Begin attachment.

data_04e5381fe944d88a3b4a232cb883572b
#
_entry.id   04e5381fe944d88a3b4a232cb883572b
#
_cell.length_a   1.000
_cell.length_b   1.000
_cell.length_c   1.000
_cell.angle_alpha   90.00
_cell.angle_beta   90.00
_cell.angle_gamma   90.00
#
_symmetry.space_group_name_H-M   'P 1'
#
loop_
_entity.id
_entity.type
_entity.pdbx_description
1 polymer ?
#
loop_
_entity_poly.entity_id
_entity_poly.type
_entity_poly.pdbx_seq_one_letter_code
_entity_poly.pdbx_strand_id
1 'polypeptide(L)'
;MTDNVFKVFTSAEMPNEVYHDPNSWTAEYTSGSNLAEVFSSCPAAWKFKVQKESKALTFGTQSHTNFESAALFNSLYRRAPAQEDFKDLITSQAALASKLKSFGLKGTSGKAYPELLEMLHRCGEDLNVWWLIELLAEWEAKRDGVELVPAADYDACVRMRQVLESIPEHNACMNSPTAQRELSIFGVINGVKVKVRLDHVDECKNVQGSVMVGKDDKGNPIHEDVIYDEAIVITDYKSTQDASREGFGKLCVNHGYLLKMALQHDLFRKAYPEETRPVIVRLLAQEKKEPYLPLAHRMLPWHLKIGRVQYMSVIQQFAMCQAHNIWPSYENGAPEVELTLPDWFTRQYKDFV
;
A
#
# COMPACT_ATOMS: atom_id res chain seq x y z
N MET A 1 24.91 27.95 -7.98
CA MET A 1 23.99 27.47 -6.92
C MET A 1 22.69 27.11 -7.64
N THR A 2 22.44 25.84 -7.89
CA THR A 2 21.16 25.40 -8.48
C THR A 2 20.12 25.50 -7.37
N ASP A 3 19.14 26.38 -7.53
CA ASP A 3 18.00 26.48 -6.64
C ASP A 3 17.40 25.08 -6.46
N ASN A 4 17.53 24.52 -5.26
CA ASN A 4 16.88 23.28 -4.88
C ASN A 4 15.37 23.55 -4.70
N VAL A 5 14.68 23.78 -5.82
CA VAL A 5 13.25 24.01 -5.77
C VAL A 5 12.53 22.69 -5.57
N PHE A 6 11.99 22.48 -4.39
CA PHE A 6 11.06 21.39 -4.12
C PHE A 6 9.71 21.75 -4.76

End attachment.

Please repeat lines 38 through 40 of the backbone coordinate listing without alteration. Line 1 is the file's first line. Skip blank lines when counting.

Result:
CA ASP A 3 18.00 26.48 -6.64
C ASP A 3 17.40 25.08 -6.46
N ASN A 4 17.53 24.52 -5.26